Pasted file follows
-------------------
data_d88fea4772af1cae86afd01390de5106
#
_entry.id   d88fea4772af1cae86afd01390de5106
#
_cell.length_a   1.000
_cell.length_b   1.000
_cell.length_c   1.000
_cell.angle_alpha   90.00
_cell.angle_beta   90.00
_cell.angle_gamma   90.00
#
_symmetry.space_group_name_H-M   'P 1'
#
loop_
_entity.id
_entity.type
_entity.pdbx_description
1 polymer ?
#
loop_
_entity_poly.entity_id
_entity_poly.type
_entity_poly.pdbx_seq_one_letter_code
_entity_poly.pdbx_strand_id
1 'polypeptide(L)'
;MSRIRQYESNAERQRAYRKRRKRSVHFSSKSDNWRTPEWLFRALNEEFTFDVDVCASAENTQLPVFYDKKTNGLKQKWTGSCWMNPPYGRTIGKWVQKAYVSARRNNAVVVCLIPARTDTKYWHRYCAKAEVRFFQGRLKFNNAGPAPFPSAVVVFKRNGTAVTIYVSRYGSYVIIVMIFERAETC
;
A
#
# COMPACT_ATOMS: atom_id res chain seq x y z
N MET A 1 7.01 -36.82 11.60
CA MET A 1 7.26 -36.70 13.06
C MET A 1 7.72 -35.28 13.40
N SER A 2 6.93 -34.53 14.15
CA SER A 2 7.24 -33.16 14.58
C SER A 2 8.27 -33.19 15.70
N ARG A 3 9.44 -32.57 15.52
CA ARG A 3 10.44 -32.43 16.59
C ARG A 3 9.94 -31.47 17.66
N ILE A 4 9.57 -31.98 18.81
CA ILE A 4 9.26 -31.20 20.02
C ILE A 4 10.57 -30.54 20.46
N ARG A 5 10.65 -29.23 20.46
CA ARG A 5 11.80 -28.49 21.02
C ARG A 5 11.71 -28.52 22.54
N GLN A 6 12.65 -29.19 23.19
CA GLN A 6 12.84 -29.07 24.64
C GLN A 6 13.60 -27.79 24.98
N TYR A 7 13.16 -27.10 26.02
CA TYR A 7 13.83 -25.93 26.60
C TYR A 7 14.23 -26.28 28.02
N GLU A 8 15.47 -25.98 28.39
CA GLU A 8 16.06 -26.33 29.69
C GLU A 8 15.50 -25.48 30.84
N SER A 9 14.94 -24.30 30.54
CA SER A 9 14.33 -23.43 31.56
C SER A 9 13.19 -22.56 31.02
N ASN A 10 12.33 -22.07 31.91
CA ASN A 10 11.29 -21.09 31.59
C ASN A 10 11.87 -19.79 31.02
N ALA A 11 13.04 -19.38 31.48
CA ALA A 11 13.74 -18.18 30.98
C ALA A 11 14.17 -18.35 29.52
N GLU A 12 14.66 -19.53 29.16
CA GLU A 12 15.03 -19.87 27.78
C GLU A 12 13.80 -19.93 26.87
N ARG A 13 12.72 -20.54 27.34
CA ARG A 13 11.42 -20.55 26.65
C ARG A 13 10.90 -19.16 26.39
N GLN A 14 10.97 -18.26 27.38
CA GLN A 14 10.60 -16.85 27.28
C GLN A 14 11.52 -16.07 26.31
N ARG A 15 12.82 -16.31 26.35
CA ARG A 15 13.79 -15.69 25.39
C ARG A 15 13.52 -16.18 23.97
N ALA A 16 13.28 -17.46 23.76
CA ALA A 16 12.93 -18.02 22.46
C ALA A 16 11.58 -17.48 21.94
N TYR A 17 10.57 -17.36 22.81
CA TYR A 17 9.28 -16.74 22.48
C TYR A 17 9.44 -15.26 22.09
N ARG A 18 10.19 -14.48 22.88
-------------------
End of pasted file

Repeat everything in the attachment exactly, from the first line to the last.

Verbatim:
data_d88fea4772af1cae86afd01390de5106
#
_entry.id   d88fea4772af1cae86afd01390de5106
#
_cell.length_a   1.000
_cell.length_b   1.000
_cell.length_c   1.000
_cell.angle_alpha   90.00
_cell.angle_beta   90.00
_cell.angle_gamma   90.00
#
_symmetry.space_group_name_H-M   'P 1'
#
loop_
_entity.id
_entity.type
_entity.pdbx_description
1 polymer ?
#
loop_
_entity_poly.entity_id
_entity_poly.type
_entity_poly.pdbx_seq_one_letter_code
_entity_poly.pdbx_strand_id
1 'polypeptide(L)'
;MSRIRQYESNAERQRAYRKRRKRSVHFSSKSDNWRTPEWLFRALNEEFTFDVDVCASAENTQLPVFYDKKTNGLKQKWTGSCWMNPPYGRTIGKWVQKAYVSARRNNAVVVCLIPARTDTKYWHRYCAKAEVRFFQGRLKFNNAGPAPFPSAVVVFKRNGTAVTIYVSRYGSYVIIVMIFERAETC
;
A
#
# COMPACT_ATOMS: atom_id res chain seq x y z
N MET A 1 7.01 -36.82 11.60
CA MET A 1 7.26 -36.70 13.06
C MET A 1 7.72 -35.28 13.40
N SER A 2 6.93 -34.53 14.15
CA SER A 2 7.24 -33.16 14.58
C SER A 2 8.27 -33.19 15.70
N ARG A 3 9.44 -32.57 15.52
CA ARG A 3 10.44 -32.43 16.59
C ARG A 3 9.94 -31.47 17.66
N ILE A 4 9.57 -31.98 18.81
CA ILE A 4 9.26 -31.20 20.02
C ILE A 4 10.57 -30.54 20.46
N ARG A 5 10.65 -29.23 20.46
CA ARG A 5 11.80 -28.49 21.02
C ARG A 5 11.71 -28.52 22.54
N GLN A 6 12.65 -29.19 23.19
CA GLN A 6 12.84 -29.07 24.64
C GLN A 6 13.60 -27.79 24.98
N TYR A 7 13.16 -27.10 26.02
CA TYR A 7 13.83 -25.93 26.60
C TYR A 7 14.23 -26.28 28.02
N GLU A 8 15.47 -25.98 28.39
CA GLU A 8 16.06 -26.33 29.69
C GLU A 8 15.50 -25.48 30.84
N SER A 9 14.94 -24.30 30.54
CA SER A 9 14.33 -23.43 31.56
C SER A 9 13.19 -22.56 31.02
N ASN A 10 12.33 -22.07 31.91
CA ASN A 10 11.29 -21.09 31.59
C ASN A 10 11.87 -19.79 31.02
N ALA A 11 13.04 -19.38 31.48
CA ALA A 11 13.74 -18.18 30.98
C ALA A 11 14.17 -18.35 29.52
N GLU A 12 14.66 -19.53 29.16
CA GLU A 12 15.03 -19.87 27.78
C GLU A 12 13.80 -19.93 26.87
N ARG A 13 12.72 -20.54 27.34
CA ARG A 13 11.42 -20.55 26.65
C ARG A 13 10.90 -19.16 26.39
N GLN A 14 10.97 -18.26 27.38
CA GLN A 14 10.60 -16.85 27.28
C GLN A 14 11.52 -16.07 26.31
N ARG A 15 12.82 -16.31 26.35
CA ARG A 15 13.79 -15.69 25.39
C ARG A 15 13.52 -16.18 23.97
N ALA A 16 13.28 -17.46 23.76
CA ALA A 16 12.93 -18.02 22.46
C ALA A 16 11.58 -17.48 21.94
N TYR A 17 10.57 -17.36 22.81
CA TYR A 17 9.28 -16.74 22.48
C TYR A 17 9.44 -15.26 22.09
N ARG A 18 10.19 -14.48 22.88